Memorial commemorating the 1,000th anniversary of Russia in front of a Russian Orthodox Church, Novgorod, 1862
What is it about Russia and Russians that has allowed them to survive seemingly insurmountable obstacles over the centuries? At the beginning of the 17th century, Russia barely survived a period called the “Time of Troubles.” Three times in the past century, Russia endured prolonged catastrophes that could have easily shattered state and society. Yet Russia remained intact despite the emergence of a sharply different form of government. It did not splinter into myriad successor states or lose its identity.
Historian George E. Munro explores the nature of each of these catastrophes, providing a narrative of the basic events defining each crisis, and suggesting how it was that state and society managed to hold together. Common themes emerge that also help to explain Russia’s current domestic situation and its role in the world.
9:30 to 10:45 a.m. The Great War and the Civil War
World War I brought an end to the five great European empires: Austro-Hungarian, British, German, Ottoman, and Russian. Britain was left with a Commonwealth; Austria-Hungary and Turkey were broken into a number of small countries; Germany lost all its colonies and much of its territory. Russia left the war early as a loser; the empire crumbled; there were two revolutions and a protracted civil war. But in the end, Russia survived with most of its territory, maybe not as an empire but as something similar, if in a different guise. What kept it intact?
11 a.m. to 12:15 p.m. The Great Patriotic War
The Soviet victory over Fascist Germany in World War II continues to defy credibility. The enemy attacked without warning in June 1941, and advanced deep into the country’s interior—scorching the earth as it marched on, leaving death and destruction in its wake. The Soviet people—not just Russians, but mainly so—somehow fought back and within two years turned the tide of war. The cost in human terms is still being debated—as much as a fifth of the entire population gone. How to explain such a feat?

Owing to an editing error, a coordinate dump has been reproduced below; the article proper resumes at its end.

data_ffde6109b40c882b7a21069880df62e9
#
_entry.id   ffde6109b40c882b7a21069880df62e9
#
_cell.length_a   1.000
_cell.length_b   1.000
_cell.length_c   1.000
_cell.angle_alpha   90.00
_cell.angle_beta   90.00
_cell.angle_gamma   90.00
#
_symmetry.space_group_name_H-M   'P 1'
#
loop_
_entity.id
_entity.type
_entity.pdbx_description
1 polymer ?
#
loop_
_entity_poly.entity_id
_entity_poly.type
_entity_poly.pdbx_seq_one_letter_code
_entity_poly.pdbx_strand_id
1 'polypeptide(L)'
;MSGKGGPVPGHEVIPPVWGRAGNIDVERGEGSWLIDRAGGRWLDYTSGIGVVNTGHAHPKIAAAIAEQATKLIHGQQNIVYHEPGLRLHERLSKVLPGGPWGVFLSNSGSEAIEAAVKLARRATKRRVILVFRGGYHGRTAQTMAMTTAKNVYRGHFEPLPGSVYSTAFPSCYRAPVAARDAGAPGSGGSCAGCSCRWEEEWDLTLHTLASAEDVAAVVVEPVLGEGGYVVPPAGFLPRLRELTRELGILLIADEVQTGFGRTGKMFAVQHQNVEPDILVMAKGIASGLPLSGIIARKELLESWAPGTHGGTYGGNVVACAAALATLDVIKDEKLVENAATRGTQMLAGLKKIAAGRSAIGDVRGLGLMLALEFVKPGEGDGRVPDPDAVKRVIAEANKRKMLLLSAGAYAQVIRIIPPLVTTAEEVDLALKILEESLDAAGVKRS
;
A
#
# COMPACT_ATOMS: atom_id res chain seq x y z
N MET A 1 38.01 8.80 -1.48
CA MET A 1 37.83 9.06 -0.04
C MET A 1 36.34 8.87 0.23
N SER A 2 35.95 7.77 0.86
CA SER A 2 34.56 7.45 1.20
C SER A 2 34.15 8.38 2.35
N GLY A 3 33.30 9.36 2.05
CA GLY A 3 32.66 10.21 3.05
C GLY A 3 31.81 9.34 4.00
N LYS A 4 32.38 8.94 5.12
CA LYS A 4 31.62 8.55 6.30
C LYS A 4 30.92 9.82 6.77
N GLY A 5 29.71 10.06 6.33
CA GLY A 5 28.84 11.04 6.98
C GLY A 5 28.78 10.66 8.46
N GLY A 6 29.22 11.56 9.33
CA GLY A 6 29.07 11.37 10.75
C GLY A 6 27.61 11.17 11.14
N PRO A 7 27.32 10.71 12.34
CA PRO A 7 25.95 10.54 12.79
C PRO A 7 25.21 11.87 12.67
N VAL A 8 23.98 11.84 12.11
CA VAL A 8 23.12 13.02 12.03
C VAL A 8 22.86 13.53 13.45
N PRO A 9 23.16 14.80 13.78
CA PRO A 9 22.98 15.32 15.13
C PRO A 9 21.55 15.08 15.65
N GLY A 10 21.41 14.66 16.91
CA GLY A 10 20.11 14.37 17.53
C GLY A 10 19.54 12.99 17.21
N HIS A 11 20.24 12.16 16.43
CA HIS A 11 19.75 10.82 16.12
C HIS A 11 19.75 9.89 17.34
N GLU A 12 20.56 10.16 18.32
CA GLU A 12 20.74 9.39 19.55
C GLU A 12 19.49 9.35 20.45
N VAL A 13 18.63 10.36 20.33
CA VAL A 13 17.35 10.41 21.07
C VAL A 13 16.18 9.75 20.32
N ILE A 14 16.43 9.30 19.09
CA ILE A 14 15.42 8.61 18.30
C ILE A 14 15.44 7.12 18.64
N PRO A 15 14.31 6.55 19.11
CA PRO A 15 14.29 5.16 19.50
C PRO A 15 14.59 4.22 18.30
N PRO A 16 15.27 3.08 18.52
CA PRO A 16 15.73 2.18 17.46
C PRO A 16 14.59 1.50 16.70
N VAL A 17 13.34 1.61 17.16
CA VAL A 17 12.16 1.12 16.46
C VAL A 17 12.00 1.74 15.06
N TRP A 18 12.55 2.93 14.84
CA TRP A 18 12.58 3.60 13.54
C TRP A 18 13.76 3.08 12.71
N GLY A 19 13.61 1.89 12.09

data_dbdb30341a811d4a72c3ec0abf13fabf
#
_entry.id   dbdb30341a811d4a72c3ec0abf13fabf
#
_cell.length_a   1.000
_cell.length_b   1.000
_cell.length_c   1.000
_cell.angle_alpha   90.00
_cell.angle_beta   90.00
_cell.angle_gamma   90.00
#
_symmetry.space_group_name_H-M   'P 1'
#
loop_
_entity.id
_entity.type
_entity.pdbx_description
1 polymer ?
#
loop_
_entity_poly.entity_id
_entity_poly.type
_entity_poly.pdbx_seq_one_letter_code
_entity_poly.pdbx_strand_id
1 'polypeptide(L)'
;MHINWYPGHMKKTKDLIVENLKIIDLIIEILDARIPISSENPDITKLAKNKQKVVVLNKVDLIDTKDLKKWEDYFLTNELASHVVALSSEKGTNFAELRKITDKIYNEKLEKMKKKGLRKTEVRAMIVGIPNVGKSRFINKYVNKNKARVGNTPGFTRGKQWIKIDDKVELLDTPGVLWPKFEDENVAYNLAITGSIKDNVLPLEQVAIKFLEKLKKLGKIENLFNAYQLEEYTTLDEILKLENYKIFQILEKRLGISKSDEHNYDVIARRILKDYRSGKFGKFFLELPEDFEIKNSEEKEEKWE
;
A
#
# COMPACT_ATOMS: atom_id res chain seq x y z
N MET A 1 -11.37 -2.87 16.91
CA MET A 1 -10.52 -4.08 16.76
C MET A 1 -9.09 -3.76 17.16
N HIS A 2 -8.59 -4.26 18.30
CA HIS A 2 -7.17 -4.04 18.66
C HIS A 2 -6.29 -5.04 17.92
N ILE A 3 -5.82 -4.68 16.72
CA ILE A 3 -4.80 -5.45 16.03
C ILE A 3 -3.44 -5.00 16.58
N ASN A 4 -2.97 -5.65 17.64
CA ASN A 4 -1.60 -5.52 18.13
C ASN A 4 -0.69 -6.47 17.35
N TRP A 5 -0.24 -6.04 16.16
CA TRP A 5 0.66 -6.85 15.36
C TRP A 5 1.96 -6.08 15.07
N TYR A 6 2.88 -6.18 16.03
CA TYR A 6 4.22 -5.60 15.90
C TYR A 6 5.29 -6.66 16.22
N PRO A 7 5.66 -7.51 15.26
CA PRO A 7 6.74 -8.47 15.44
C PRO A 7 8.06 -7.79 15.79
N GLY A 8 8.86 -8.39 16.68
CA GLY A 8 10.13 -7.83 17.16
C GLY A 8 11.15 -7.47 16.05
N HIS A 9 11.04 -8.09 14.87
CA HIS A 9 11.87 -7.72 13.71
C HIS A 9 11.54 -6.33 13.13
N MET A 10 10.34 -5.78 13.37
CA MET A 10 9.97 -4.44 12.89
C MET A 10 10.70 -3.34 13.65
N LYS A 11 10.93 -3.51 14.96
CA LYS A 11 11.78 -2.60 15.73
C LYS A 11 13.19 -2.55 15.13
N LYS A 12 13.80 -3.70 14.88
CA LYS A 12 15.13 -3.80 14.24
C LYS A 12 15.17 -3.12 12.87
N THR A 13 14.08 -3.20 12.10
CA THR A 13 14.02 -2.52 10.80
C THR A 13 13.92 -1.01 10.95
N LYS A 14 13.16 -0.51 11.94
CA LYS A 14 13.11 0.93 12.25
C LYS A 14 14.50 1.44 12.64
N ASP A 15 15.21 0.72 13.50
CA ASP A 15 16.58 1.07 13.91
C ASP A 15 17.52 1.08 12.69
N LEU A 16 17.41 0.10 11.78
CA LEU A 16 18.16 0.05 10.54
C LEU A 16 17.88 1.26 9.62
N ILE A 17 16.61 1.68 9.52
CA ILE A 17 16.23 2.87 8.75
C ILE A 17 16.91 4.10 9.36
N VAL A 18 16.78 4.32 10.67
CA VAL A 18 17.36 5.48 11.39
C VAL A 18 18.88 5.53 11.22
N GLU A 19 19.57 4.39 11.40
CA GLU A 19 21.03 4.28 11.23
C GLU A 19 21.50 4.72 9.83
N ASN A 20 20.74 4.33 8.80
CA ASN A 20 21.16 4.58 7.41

12:15 to 1:30 p.m. Lunch (participants provide their own)
1:30 to 2:45 p.m. The 1990s
A crisis of spirit fed into an economic crisis, which became a political crisis, which redoubled into an even worse economic crisis, all of which manifested themselves as a demographic crisis. The break-up of the Union of Soviet Socialist Republics early in the decade into its 15 constituent republics left Russia as by far the largest successor state, but would Russia itself hold together? In a comparable situation, Yugoslavia—much smaller to begin with—did not. Yet Russia did not dissolve into many states, nor did it fight a civil war. How was it able to muddle through?
3 to 4:15 p.m. Russia Still Has Not Gone Away
Russia today seems to be resurgent. Despite disagreements with some other countries or blocs of countries, Russia seems to have found a new confidence. Is it all attributable to a single leader? How should other countries approach Russia in dealing with it, looking out for their own interests yet also being sensitive to the partner across the table that, as history as shown, seems capable of enduring so much and coming back for more?
Munro is professor of history at Virginia Commonwealth University with a specialty in Russian history.
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